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The Judaea Capta Commemorative

When the hedonistic emperor Nero was made an enemy of the state and ultimately forced to commit suicide, the revolt of the Jews was already in its second year. Uprisings were not uncommon during the reign of the notorious ruler. An entire province, Britannia, had almost been lost a mere decade earlier. Had it not been for the tenacious resistance of a massively outnumbered Roman force, Boudica’s revolt would have seen the end of the Romans in Britain.

Nero remains one of the Roman Empire’s most notorious rulers. This silver denarius was struck in Rome from AD 64-68.

The people of Judaea revolted in AD 66 – the culmination of years of Roman-Jewish animosity over occupation, religion and tax. Full scale rebellion spread like wildfire across the holy land. The general Vespasian was sent to quash the rebellion. Banished by Nero for the crime of falling asleep at one of the emperor’s tedious theatrical performances, he was called back to lead a campaign with the intention of crushing the revolt in Judaea. Vespasian’s military career was one of many successes, and he had led one the three legions during the invasion of Britain in AD 43.

The First Jewish Revolt saw Jewish Zealots expel Roman forces from Judea and the formation of a provisional Jewish government in Jerusalem. This regime issued coins which have become extremely collectable in recent years. Silver shekels, half shekels and bronze pieces of various denominations were struck promoting Jewish cultural iconography, with inscriptions in Palaeo-Hebrew.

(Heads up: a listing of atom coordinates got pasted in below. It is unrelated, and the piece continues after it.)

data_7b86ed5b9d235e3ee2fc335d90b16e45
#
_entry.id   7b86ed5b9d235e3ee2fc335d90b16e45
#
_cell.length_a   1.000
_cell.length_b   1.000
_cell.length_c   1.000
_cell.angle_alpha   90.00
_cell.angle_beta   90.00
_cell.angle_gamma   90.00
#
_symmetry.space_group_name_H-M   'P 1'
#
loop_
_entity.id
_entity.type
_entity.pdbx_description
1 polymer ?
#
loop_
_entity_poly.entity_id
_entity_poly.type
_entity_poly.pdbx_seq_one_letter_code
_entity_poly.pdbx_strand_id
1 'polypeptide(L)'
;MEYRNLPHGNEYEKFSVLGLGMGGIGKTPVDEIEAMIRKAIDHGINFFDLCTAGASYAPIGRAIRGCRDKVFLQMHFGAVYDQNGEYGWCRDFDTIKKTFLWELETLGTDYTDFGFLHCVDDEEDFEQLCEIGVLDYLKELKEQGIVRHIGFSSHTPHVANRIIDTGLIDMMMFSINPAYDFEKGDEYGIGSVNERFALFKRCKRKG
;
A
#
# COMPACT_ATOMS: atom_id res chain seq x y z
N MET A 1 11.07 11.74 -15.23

A silver shekel of the First Jewish Revolt, struck in the third year of the war (which corresponds to AD 68). The obverse translates to ‘Shekel of Israel’ and the reverse, ‘Jerusalem the Holy’.

During the power struggles which erupted after Nero’s death, Vespasian was still stationed in Judaea. His Galilee campaign was a success by all accounts; rebel strongholds fell time and time again. Nero’s demise saw three emperors vying for control in AD 68 and 69. Galba, the general stationed in Gaul, was the first. His mobilisation and march on Nero in Rome was the final nail in the coffin for the mad emperor’s regime. Galba’s short rule was followed by that of Otho, the wealthy wig-wearing patrician, who shortly fell to Vitellius, the glutton. By this time, Vespasian had been proclaimed emperor by his troops and, leaving his son Titus in Judaea, marched on Rome and, upon the death of the ever-unpopular Vitellius, Vespasian assumed the purple.

The general-turned-emperor had unfinished business which would surely harm his popularity. The Jewish revolt was still not yet over. Jerusalem, the capitol, was finally besieged by the Roman army under the control of Titus in April of AD 70. Sieges were an art of war to which the Romans were adept. After four months of struggle, the colossal city of Jerusalem, with its massive walls, fell. The great Temple of Herod (either accidentally of deliberately) was burned to the ground. This saw the end of the main rebel forces in Judaea, and thousands of Jews massacred or sold in to slavery.

The ‘Judaea Capta’ denarius of Vespasian, struck in Rome, AD 69-70.

This was exactly what Vespasian needed. He had been the architect of the four-year-long campaign, and his celebrated son had finished what he started. No time wasted issuing what was essentially a commemorative coin series, to celebrate the victorious Romans. It is likely some of these coins were issued from in the earliest months of his reign, suggesting that to the Romans, victory in Judaea was already assured. In any case, the most well-known of the ‘Judaea Capta’ coinage features a simple but resonating design.

A mourning female Jew (or perhaps a personification of the entire province of Judaea) sits in a state of mourning, beside a large Roman trophy. Beneath, the inscription JVDAEA, in Latin, leaves no doubt as to the meaning of the design – a subjugated province defeated by Rome and again subservient.

As Vespasian’s most significant military campaign, coins celebrating victory over the Jews were issued numerously during the reign of Vespasian. His son Titus, who had been awarded a military triumph in Rome following the victory, had coins struck in his name, in celebration. He would go on to be made sole emperor following his father’s death in AD 79, cementing the Flavian Dynasty in Roman history.

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